Eleanor is a recent high school graduate who has been working with UCP's Employment Solutions division to find a great job. We are happy to report that she was recently hired at New Seasons on 33rd& Killingsworth.
As Eleanor reports, “People with disabilities have feelings like everyone else – they should be out in the community and not in sheltered workshops. I love my new job – I love talking with customers and helping them.”
Please support New Seasons and other businesses who hire people with disabilities!
As you may know, UCP opened a brokerage on December 1, 2010. We call the brokerage “Connections”. Connections is a Support Services Brokerage that provides case management, person-centered planning, and offers resources and education to adults with a developmental disability that live independently in the community.
Connections has been growing at an amazing rate. As of May 1st, we had enrolled 107 of the 120 people we will be working with in total. Some of our new customers have already begun working with new providers to receive life skills training and support, and we’ve helped a number of customers become eligible for Medicaid services and additional funding. Recently, we also passed our first licensing certification review—great job, Connections employees!
We’re very excited about our newly-formed Policy Board. Anne Zaccardi (from the Arc Skills Training Program) is the Board Chairperson, and Susan Cushman (UCP's Family Support Director) is the Board's Secretary. We also welcomed Susan’s daughter, Marie Blanchard, to the Board. Marie grew up in UCP’s Family Support Department. The Policy Board will develop their mission, bylaws, and work with our staff and our customers to set the course for this program as a whole.
Look for more exciting news from Connections in the months to come.
As you may remember, UCP recently launched a Neighborhood Waves program (learn more about it here). Our first month, we are focusing on Woodstock.
Here are some of the businesses that are supporting the program--make sure to show them your appreciation!
Special thanks to Jeffrey Barger, branch manager at Key Bank, for offering "behind the scene tours" to those interested, and a big thank you to Crystal Springs Rhododendron Garden, for donating a yearlong pass for the people we support.
Can we provide even better supports and civil rights to the people we support? That was the main question we sought to answer at our Friends/Walk, Roll, ‘n’ Run Kick Off Breakfast. The event was held on April 28, 2011 at the Multnomah Athletic Club. Present were UCP Board members, staff, longtime and new friends, potential and current sponsors of the WRR, and families.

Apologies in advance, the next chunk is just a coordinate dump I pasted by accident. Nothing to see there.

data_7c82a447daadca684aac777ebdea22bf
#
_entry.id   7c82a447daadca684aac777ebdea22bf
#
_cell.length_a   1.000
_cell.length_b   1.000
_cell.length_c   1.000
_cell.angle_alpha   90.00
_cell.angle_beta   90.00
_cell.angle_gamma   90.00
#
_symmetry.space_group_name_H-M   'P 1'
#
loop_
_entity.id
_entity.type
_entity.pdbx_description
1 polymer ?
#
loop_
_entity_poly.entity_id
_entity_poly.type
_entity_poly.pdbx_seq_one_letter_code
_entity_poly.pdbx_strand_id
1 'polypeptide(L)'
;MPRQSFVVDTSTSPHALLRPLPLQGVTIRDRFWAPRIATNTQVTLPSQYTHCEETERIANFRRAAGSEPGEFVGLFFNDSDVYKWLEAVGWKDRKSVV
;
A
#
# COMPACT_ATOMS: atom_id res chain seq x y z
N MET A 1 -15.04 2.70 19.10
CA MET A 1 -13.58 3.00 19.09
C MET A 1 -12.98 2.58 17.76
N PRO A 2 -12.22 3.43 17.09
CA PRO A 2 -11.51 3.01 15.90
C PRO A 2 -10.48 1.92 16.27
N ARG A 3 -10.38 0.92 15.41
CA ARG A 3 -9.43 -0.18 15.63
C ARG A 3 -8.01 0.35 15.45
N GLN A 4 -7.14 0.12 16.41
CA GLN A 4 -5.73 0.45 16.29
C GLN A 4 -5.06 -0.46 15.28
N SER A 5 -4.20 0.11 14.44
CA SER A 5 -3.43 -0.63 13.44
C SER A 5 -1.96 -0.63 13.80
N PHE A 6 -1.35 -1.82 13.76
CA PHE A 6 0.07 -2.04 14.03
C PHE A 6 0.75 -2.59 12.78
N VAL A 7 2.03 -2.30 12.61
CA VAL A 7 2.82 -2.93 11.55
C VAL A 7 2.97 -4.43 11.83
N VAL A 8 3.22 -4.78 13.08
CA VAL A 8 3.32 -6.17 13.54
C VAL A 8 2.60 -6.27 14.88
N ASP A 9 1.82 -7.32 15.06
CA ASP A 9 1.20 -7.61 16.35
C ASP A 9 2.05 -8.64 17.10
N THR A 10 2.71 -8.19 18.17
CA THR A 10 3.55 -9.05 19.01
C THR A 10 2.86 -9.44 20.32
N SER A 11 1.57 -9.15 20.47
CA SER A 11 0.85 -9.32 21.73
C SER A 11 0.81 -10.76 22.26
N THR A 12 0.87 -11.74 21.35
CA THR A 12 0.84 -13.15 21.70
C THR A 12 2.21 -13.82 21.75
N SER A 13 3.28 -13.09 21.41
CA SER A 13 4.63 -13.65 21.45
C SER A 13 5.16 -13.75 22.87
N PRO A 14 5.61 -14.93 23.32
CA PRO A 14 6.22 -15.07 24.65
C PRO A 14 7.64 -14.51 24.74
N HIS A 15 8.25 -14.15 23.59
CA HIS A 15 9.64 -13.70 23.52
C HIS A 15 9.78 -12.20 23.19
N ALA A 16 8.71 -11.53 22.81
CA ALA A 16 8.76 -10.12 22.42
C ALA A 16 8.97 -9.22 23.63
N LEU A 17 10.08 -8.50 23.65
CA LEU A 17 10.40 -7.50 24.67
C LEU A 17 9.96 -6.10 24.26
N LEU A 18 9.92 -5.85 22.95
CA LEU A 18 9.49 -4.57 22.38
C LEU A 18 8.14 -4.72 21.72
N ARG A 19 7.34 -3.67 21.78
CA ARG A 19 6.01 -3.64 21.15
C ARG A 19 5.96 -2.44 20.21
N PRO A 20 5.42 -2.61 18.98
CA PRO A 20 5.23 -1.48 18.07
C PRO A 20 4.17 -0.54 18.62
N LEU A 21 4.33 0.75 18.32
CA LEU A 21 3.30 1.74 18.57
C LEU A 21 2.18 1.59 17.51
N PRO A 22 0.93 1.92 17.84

The theme of the event was “erasing the lines”. Executive Director Bud Thoune shared the story of how there once were literal lines dividing people with disabilities from each other and the world at large. In the 1970’s, when UCP was running a sheltered workshop, the federal government required that a line be drawn down the floor of the workshop to separate those with severe disabilities from those with fewer disabilities. Even though these literal lines are gone, there are still plenty of lines that we should erase, so that the people we support can lead even richer and more fulfilling lives.
Our emcee was Terry Porter, former Trailblazer and now TV personality. Terry shared stories the lines he personally had to erase to get where he is today.
Many audience members were moved to tears as two UCP families shared their own stories. Jimmy and Marcy Watts, and Carrie Swisher, described how crushing it was to receive a diagnosis of cerebral palsy for their newborn child, and what a relief it was to discover all that UCP’s Family Support Department had to offer.
Kimberli Zonker, a manager at Whole Foods Market, shared the story of working with Phillip Klover, a person supported by UCP’s Supported Employment department.
Joy Gibson got everyone excited about this year’s Walk, Roll ‘n’ Run, which will be held September 10th. And UCP’s Michael Barron shared a brand new video about the Walk. See the video here—but be warned, you might be moved to tears, too!
The event was a huge success, raising $6,000. Six attendees expressed interest in creating a team for this year’s Walk; others expressed interest in sponsoring the Walk, and several attendees decided that they might be interested in volunteering or joining a Board committee.